The Girls Take it Tandem

27 February 2007

In the quest to give GirlDiver more credibility in the eyes of the female divers who do not adorn themselves with OPI nails and Sephora mascara, we’ve planned a series of dives that will allow us to delve into the more adventurous side of diving. And…as a bonus…ALL these dives will ROCK!

The first dive of the series was “Girls Taking It Tandem”. My GirlDiver staff member, LeighAnn called and said that Blake from NuCanoe had invited us to demo their new recreational kayaks which their R&D department had put “scuba thought” into. She wanted a time…and a photographer on site.

Kayak Diving? Was she crazy?

I had never tried it, but I was pretty sure that the experience was going to be a whole lot of work and I would be fully exhausted by the end of one dive. And HOW was I supposed to get back in the kayak “gracefully”??? Did I really want a photographer there when someone would have to haul me back into the watercraft…or watching me “tired diver tow” the kayak to shore because I wouldn’t be able to lift my bum back into the boat?

Well, LeighAnn is new to GirlDiver, so I couldn’t just shoot down her first suggestion.

We arrived at Les Davis Marine Park to find Blake waiting for us with a trailerload of kayaks. (At least we LOOK like we know what we’re doing to the passersby) Our chosen dive site, bordering Commencement Bay, had fresh glacial runoff clouding the top ten feet of water, but turned out great for the pictures on the surface. We got our gear together while Blake unloaded the kayaks and brought them to our cars.

I had done my homework on these vessels. Ninety pounds empty. Not being a kayaker, I underestimated the magic of the kayak cart. ”Load your gear into the kayak,” said Blake.
Blake had just got done giving me a pep talk about how easy kayak diving would be. He said the easiest re-entries into the boat he’d witnessed, so far, were done by petite women. So, while I thought loading more weight onto the already heavy boat was contraindicitive to moving it to the entry point, I obliged him. Afterall, it’s his idea, so if I can’t move it, well, he’s the rep…he can pull it.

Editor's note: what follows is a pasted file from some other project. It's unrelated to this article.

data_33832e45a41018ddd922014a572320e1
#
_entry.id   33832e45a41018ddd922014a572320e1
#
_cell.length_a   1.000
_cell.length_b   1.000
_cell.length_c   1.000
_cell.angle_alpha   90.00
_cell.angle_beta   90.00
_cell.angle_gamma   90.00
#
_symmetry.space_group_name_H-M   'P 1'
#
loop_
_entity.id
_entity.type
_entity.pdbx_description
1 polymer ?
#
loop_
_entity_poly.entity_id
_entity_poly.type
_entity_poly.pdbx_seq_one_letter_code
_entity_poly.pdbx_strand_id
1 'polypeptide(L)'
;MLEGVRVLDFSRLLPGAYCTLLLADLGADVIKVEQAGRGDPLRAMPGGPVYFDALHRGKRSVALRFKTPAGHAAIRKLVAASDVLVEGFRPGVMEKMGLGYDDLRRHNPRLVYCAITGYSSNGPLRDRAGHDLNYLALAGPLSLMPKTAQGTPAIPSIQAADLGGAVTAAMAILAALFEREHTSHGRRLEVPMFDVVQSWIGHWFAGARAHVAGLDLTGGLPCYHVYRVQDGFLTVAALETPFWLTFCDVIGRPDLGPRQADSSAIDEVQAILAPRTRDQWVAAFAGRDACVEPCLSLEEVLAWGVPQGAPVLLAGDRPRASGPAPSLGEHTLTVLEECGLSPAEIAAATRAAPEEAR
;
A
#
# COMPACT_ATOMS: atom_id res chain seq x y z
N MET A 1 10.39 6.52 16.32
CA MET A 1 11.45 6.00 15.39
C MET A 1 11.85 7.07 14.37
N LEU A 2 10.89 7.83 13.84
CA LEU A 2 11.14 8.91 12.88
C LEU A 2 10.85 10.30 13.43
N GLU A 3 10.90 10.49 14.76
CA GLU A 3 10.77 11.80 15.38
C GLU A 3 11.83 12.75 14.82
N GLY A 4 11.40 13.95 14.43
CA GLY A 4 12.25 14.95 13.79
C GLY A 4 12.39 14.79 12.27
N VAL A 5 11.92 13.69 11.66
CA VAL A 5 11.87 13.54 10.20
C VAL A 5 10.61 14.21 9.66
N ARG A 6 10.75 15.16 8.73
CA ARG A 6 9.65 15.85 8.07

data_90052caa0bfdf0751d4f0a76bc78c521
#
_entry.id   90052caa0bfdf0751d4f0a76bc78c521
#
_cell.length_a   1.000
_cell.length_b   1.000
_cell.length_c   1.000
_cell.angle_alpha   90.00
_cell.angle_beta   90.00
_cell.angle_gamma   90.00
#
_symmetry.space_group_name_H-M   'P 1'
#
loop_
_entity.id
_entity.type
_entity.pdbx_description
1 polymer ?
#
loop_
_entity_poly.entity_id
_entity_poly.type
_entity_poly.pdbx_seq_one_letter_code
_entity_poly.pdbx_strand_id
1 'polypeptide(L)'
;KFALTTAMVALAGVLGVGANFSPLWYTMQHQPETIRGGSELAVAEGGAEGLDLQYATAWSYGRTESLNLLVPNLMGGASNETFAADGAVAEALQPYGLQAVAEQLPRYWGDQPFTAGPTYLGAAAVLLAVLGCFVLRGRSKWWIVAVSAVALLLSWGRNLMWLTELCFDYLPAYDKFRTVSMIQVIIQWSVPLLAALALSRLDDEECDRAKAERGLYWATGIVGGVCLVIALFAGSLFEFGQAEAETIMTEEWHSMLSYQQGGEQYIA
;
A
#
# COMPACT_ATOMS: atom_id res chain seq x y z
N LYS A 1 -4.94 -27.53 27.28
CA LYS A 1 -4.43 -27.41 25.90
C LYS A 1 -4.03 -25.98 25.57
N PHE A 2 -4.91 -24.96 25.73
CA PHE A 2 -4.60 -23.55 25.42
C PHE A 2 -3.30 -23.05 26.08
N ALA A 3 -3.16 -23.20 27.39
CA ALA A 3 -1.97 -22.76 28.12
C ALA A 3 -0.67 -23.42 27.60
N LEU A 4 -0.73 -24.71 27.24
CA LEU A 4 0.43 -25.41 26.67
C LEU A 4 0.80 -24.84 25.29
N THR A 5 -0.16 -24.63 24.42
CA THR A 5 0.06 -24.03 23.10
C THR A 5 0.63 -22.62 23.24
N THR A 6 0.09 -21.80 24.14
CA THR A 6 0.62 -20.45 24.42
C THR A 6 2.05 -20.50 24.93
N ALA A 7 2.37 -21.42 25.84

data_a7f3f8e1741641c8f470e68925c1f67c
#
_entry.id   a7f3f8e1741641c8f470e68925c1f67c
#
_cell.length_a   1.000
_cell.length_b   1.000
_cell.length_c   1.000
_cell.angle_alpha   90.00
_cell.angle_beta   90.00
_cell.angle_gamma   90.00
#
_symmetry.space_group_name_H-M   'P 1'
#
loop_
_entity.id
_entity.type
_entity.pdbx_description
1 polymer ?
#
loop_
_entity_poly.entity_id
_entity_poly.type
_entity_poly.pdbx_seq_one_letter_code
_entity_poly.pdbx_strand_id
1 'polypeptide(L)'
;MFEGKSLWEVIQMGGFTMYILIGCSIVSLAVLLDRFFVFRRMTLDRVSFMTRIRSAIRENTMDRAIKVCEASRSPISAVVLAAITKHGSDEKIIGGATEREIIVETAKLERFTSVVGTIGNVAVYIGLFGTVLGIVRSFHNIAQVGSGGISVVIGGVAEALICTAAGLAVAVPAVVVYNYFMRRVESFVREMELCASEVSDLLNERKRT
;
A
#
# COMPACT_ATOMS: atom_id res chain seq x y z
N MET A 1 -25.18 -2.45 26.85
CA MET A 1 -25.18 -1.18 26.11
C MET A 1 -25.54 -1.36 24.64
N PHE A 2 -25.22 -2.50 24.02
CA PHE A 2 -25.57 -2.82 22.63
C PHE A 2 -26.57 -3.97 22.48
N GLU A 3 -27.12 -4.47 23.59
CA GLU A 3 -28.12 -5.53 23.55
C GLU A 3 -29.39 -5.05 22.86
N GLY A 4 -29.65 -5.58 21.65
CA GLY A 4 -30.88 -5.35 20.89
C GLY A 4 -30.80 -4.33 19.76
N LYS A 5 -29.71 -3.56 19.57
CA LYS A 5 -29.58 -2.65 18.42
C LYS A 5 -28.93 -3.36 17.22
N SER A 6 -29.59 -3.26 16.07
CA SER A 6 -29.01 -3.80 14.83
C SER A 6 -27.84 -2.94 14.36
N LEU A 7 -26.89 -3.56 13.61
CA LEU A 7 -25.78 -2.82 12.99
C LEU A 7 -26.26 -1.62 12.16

90 lbs. of boat + 160 lbs. of gear. ”Go ahead and grab hold of the handle and just pull it,” he directed.

Wow. Not only did it move, it pivoted, and I was pulling this bad boy with my fingertips!

The entry to this site is a set of stairs, made for divers by divers, courtesy of the hard work of the dedicated group Washington Scuba Alliance. We positioned the kayak at the top of the stairs and slid the boat with all of the gear aboard into the water. Amazingly easy.

LeighAnn and I assembled the paddles, LeighAnn choosing an unfeathered (parallel) blade adjustment, and I angled mine to a 60 degree right hand control. For never kayaking together before, we did a great job of immediately synchronizing our paddle strokes and efficiently made our way around the dive site.

With our photographer in place, we moved to the middle of the site, threw our inflated gear (important to INFLATE your gear) over the side and individually splashed into the turquoise sea. Donning your dive kit in the water is a skill not often practiced, but with very little struggle, we were geared up and ready to descend.

After a great dive, we surfaced to find our kayak a short surface swim away. Returning to the mothership, we fully inflated our BCD’s, slipped easily out of the gear, and faced the kayak re-entry challenge.

Fully aware of where our photographer was, we moved to the opposite side of the boat, so that we wouldn’t have to look at any “bum over the side” shots. Blake promised that I’d just take ahold of the bench seat, and would “pop” up and out of the water. Maybe he underestimated my upper body strength?

“Just kick and pop into the kayak,” he coaxed. (Did he forget that my fins were already aboard…how much good would my drysuit boots be here?)

I kicked. I’m effortlessly boosted up! My arms locked at the elbows, I lean forward and move my legs ”semi-gracefully” into the kayak. My gear retrieval is more difficult, due to the BCD integrated with 28 lbs. of weight and a steel tank. But LeighAnn and I work as a team, and pull both of the units aboard, along with a full hull of water.

No problem with the flooded boat, as the kayak is unsinkable. We did bail out some of the water, but only to make better paddling time on the way back.

The review results? Kayak diving with NuCanoe’s new recreational kayak rocks! Easy entry. Provides an excellent platform to stage from. You can hang bottles, gear and current lines from the 21 attachment points on the boat. Adjustable seats let you decide where you’re storing your gear and where you’re paddling from. Optional paddle leashes ensure that you’re paddles will be there when you surface, and your fins will make it out to the dive. With the help of a kayak cart, your shore entry has never been easier, and a surface “paddle” beats a surface “swim” anyday.